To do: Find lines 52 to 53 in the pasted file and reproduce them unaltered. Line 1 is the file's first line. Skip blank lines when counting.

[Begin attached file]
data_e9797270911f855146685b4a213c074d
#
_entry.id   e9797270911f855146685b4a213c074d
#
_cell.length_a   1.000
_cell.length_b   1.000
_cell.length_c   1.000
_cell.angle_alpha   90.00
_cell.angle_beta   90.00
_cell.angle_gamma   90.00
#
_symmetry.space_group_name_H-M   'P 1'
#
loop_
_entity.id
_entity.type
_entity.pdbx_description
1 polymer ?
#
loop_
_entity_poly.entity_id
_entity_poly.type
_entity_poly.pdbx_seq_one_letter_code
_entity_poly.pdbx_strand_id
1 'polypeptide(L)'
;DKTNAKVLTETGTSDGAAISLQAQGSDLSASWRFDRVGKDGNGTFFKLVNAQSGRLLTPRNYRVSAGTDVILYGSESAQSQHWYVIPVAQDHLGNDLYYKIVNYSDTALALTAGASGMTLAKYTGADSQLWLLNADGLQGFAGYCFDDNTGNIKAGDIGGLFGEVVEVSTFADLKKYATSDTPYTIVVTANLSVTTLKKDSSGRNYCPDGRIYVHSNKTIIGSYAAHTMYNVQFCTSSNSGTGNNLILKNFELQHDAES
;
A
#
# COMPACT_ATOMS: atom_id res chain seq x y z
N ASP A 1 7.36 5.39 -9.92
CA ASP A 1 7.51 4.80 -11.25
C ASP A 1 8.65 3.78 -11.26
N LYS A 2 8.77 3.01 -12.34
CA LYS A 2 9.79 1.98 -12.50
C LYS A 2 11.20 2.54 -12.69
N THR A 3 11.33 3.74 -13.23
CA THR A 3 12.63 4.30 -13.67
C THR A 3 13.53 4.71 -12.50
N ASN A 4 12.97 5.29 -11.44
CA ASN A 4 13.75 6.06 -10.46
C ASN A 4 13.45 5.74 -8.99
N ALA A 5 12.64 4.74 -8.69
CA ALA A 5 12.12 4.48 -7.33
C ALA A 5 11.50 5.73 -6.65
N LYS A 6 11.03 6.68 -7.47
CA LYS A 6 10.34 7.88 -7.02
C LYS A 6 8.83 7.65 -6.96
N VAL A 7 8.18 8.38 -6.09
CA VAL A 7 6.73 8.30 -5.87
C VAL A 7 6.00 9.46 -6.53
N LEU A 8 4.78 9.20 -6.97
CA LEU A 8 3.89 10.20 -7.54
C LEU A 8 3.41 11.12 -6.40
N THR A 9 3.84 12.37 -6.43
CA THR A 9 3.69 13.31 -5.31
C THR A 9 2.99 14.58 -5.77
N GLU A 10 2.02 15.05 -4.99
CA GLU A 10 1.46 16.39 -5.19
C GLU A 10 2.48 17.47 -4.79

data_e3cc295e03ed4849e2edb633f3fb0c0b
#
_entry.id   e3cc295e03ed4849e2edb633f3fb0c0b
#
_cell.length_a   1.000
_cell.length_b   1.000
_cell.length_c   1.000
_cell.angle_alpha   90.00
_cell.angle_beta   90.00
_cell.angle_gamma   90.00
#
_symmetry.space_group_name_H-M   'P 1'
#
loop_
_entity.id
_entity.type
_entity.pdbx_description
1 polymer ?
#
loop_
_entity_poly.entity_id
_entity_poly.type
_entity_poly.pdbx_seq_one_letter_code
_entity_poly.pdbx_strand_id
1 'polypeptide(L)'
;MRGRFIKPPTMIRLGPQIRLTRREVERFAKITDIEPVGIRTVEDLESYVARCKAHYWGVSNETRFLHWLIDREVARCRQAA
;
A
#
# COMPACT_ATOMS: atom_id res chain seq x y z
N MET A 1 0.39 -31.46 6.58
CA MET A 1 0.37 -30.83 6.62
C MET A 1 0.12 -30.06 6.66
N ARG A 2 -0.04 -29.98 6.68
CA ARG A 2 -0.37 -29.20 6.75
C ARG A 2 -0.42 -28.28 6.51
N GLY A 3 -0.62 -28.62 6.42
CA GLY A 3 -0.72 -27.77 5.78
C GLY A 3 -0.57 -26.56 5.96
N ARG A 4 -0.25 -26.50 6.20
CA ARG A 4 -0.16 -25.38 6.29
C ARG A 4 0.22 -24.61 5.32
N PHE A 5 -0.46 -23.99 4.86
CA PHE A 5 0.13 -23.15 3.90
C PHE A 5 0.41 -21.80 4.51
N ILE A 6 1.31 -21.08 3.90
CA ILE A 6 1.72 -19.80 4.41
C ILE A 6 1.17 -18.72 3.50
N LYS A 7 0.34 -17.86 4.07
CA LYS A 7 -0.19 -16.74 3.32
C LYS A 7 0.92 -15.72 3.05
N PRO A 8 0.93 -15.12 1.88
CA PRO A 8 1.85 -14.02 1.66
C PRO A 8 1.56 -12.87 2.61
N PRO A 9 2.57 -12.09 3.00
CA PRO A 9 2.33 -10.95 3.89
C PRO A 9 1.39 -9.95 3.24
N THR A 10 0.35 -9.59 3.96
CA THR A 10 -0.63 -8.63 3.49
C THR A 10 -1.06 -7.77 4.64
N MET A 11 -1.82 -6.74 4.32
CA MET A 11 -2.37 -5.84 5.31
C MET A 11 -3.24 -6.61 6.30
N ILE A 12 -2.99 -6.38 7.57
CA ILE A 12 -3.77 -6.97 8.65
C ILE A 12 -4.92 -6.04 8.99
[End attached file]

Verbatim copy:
N LEU A 8 4.78 9.20 -6.97
CA LEU A 8 3.89 10.20 -7.54